A pretty big meeting for the city of La Crosse on Tuesday night.
A 6 p.m. public hearing to go over the 2021 operating budget proposal, that could be passed by the city council.
“This is, on an annual basis, it’s really the city’s largest policy effort and how we put the resources behind the priorities for our city for next year,” Mayor Tim Kabat said Monday on La Crosse Talk PM.
Kabat listed some of the priorities this budget will address, including fixing the roads — and infrastructure in general — along with neighborhoods, policing, code enforcement, new housing, parks.
The public hearing with the city council can be viewed online or in person. Watch by clicking here. Questions can be sent to the city clerk by phone (608.789.7510 – press 5) or email [email protected] There is also a drop box outside city hall. The 142-page budget can be found by clicking here to see the agenda page or download the PDF here.
Kabat was proud how it came together, considering there’s still a pandemic to deal with.
Taxes will go up — 23-cents per $1,000 in property value, so they’ll likely be at $10.62 per $1,000, based on $150,000 average.
Total expenses proposed for next year: $56.7 million, plus another $12.8 million in debt services. Numbers similar to the 2020 operating budget.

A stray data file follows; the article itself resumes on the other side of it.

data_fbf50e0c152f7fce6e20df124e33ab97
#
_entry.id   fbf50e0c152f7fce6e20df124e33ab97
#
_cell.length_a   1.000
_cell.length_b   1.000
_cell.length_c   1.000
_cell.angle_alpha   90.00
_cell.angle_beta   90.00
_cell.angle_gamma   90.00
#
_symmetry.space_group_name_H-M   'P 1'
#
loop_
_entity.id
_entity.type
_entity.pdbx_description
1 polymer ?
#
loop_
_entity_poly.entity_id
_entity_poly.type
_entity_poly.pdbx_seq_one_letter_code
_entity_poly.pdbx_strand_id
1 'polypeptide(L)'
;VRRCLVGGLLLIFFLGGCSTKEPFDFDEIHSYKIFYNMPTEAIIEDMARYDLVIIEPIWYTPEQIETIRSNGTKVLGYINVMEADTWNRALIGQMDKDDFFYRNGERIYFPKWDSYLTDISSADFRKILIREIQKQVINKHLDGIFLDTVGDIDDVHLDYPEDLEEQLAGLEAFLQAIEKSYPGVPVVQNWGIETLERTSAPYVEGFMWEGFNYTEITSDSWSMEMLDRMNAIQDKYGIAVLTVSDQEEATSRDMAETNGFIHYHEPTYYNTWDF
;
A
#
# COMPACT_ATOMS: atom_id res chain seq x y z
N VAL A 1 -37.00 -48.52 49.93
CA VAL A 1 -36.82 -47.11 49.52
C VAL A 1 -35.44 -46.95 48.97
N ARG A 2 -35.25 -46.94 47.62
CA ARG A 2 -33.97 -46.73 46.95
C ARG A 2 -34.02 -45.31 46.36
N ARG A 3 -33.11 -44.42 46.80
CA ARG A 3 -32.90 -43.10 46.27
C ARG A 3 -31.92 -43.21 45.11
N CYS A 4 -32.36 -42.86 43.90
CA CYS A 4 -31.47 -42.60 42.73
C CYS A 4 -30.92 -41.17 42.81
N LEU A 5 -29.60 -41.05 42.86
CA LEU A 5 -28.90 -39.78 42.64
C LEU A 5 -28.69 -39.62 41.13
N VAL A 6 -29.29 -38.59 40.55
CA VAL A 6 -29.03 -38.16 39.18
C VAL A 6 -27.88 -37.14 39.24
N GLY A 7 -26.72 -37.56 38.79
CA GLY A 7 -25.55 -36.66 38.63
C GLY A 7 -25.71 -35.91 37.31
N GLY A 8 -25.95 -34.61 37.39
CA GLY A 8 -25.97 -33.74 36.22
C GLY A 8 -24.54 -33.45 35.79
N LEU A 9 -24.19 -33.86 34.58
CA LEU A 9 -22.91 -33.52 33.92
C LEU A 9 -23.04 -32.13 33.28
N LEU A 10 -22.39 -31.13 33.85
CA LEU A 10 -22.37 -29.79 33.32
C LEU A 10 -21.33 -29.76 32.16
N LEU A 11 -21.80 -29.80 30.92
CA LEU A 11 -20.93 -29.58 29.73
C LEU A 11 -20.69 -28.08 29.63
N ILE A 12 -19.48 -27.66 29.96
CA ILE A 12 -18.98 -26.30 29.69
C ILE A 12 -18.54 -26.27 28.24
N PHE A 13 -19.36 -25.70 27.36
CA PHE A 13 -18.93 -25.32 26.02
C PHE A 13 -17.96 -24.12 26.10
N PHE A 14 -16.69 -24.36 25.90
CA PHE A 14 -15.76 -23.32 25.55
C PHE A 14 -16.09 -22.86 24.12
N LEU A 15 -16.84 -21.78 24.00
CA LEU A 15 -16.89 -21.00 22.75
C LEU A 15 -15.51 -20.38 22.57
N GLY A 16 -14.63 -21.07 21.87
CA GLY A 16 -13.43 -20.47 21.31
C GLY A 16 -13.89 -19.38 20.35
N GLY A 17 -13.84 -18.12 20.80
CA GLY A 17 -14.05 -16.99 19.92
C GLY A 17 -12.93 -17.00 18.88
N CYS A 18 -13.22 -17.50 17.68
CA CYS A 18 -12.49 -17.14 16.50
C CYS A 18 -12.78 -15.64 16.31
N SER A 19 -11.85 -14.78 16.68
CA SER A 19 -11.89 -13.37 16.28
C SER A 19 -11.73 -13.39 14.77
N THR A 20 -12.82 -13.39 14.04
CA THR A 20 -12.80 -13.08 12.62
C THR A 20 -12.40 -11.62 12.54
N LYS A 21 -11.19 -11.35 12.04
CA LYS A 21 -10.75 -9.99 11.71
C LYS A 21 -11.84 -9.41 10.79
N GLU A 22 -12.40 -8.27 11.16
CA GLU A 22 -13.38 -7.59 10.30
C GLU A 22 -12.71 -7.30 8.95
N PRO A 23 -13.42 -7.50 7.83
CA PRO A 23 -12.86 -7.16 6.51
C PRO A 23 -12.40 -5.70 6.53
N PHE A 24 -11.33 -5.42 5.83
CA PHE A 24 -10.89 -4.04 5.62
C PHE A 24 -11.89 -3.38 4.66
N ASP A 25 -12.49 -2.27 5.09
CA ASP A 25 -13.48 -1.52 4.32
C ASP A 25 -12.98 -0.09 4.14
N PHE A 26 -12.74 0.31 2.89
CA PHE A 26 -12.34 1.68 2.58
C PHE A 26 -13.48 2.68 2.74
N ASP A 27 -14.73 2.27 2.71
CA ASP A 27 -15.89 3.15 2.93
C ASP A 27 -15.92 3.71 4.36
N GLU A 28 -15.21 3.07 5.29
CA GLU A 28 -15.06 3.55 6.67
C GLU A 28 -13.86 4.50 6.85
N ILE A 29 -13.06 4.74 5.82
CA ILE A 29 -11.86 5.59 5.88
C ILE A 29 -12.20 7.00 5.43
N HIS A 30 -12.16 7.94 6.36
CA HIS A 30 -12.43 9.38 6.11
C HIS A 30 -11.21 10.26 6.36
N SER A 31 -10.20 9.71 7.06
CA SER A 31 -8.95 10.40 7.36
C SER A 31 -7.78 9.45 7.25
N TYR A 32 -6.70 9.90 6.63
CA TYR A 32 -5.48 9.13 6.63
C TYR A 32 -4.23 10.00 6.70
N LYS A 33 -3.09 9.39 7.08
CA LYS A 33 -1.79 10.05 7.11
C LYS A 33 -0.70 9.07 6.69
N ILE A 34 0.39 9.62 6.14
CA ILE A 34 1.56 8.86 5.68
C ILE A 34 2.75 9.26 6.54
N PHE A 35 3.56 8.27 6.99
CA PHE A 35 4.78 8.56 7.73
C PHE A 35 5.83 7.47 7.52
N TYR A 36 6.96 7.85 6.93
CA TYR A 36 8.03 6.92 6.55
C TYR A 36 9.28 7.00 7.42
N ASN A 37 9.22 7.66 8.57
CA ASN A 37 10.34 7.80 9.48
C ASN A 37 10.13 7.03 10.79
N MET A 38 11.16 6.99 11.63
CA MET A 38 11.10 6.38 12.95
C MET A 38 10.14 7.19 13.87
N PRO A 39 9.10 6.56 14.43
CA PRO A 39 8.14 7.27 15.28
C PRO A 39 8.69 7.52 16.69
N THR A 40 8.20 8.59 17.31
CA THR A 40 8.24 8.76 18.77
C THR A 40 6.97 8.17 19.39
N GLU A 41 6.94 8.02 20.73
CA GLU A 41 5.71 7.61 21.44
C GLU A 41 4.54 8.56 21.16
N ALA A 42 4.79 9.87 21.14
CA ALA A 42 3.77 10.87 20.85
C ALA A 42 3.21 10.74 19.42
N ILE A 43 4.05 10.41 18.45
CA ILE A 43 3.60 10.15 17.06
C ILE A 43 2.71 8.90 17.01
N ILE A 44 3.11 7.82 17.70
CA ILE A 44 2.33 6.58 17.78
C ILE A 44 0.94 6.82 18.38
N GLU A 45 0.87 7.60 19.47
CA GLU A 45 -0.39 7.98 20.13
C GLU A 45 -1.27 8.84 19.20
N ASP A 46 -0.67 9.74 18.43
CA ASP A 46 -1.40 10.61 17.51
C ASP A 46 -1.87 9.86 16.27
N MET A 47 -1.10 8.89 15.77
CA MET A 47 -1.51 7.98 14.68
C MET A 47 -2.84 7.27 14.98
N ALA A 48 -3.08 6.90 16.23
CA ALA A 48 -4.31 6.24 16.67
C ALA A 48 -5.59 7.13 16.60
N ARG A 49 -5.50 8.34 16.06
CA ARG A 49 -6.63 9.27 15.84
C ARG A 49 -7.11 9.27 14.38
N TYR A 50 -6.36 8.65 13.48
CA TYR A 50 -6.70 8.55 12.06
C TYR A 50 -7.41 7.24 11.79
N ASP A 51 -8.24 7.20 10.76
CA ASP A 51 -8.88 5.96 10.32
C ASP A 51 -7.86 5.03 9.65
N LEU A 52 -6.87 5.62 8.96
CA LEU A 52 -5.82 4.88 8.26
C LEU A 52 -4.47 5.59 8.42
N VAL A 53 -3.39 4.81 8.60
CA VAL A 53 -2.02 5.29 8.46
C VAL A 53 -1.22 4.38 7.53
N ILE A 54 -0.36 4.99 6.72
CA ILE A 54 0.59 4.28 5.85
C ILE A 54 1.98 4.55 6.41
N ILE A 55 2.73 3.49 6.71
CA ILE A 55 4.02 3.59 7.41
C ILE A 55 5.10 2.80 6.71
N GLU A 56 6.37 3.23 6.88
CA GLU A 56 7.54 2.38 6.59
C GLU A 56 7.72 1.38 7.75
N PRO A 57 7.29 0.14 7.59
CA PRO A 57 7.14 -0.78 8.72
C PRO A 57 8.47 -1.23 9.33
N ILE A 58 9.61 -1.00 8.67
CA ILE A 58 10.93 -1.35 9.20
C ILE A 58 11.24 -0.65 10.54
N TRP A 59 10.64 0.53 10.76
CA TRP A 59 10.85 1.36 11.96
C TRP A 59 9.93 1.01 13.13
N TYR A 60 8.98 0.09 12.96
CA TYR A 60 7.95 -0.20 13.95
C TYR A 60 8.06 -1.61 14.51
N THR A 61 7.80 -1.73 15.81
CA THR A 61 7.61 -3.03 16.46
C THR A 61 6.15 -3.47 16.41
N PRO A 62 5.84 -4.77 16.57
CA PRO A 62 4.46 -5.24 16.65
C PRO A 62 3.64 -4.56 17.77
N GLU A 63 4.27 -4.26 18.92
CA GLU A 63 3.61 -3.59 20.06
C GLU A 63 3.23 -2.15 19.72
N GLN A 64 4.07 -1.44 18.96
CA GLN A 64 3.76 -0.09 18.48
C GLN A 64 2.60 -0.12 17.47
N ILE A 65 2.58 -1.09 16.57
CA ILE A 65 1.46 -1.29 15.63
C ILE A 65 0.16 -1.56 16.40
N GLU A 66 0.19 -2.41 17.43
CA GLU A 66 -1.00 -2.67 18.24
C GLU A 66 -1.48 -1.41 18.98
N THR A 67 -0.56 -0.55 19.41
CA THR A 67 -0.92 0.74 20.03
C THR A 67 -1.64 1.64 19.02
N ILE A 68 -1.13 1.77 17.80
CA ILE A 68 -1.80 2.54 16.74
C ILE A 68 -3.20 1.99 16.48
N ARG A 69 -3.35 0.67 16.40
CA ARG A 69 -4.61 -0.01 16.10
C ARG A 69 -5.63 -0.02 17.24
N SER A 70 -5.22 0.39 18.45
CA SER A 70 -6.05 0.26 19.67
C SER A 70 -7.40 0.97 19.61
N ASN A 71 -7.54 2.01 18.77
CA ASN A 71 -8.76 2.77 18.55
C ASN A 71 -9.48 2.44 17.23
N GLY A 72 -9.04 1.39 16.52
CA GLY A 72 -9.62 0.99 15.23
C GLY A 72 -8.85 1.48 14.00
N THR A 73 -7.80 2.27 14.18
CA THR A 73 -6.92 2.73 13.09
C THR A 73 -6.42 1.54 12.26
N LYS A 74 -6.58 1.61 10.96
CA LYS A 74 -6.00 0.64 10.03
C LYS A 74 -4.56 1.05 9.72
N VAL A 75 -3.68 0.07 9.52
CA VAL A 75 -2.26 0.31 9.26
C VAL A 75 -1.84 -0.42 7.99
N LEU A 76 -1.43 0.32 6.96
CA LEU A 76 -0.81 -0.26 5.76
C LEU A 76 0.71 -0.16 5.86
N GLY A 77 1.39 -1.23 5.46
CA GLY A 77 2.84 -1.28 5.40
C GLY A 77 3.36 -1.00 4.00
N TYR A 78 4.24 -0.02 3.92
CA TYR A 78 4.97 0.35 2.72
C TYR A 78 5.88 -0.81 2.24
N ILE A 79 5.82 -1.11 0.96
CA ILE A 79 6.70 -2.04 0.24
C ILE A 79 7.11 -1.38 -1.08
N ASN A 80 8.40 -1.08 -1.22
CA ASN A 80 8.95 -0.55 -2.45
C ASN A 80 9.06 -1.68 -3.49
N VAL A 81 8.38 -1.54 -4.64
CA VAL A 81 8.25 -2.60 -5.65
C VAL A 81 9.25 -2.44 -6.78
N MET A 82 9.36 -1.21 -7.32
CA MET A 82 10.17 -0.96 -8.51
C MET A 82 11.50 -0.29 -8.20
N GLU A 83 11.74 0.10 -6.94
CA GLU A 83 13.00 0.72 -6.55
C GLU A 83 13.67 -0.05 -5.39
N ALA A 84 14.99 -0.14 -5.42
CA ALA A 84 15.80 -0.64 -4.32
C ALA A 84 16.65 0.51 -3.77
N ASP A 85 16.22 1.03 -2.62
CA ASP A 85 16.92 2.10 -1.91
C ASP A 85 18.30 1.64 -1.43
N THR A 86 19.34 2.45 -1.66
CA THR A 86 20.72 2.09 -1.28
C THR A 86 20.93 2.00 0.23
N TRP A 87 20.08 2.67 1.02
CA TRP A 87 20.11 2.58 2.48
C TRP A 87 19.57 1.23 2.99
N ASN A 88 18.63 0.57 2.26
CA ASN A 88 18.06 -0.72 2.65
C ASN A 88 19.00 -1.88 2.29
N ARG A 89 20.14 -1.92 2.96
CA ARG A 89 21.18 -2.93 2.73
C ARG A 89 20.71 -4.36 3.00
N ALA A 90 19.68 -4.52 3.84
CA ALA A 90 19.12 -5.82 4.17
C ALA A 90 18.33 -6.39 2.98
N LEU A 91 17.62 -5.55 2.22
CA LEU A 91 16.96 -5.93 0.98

“There is a slight increase, and part of our challenges with this budget was the impacts to revenues because we still expect to be dealing with COVID through, at least, a good chunk of next year,” Kabat said. “With what we had to deal with when it comes to maintaining levels of service and trying to plug a hole in the budget with lost revenues, I think it does an excellent job at that.”
The total operating expenses for 2021 will be around $57.6 million — down about $1.3 million from this year. There is an additional $12.8 million in debt services, bringing the total to $69.5 million — which is about $720,165 more than last year.
“We have a slight increase based on our debt service because we’re paying more debt next year as projects like the La Crosse Center and those start to come online,”
Kabat also discussed in more detail how roads will be addressed, along with how the public library will get back to normal, though it could take years.